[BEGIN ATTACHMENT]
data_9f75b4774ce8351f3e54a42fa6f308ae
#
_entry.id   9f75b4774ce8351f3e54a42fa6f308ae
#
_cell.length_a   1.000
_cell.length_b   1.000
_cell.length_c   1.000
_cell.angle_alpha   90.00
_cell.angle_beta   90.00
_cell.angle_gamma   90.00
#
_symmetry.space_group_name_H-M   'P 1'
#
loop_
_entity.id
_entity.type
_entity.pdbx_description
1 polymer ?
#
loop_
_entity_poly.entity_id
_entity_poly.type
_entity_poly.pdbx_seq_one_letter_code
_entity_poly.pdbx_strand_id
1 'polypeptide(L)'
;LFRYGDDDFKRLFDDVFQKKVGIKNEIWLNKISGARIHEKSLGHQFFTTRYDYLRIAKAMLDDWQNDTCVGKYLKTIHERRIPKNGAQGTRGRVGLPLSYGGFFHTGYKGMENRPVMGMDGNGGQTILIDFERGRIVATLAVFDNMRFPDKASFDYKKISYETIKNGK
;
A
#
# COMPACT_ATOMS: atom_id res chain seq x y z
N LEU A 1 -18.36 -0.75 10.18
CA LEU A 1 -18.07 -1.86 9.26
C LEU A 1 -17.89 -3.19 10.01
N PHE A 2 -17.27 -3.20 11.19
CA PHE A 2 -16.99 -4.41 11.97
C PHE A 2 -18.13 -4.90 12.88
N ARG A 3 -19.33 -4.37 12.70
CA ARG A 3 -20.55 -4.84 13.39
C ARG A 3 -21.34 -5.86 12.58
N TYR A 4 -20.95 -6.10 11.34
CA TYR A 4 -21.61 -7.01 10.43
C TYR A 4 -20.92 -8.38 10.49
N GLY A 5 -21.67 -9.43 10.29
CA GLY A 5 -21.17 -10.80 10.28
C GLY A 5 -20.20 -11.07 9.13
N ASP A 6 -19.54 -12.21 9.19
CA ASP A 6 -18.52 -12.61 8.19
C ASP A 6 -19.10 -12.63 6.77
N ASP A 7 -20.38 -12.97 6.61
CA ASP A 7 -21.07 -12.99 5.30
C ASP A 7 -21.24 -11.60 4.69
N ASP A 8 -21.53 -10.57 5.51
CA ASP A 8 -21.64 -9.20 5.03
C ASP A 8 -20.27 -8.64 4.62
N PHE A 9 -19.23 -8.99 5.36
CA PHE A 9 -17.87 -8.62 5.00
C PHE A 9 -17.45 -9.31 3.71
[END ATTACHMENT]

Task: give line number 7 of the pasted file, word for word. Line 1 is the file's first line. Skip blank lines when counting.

_cell.length_c   1.000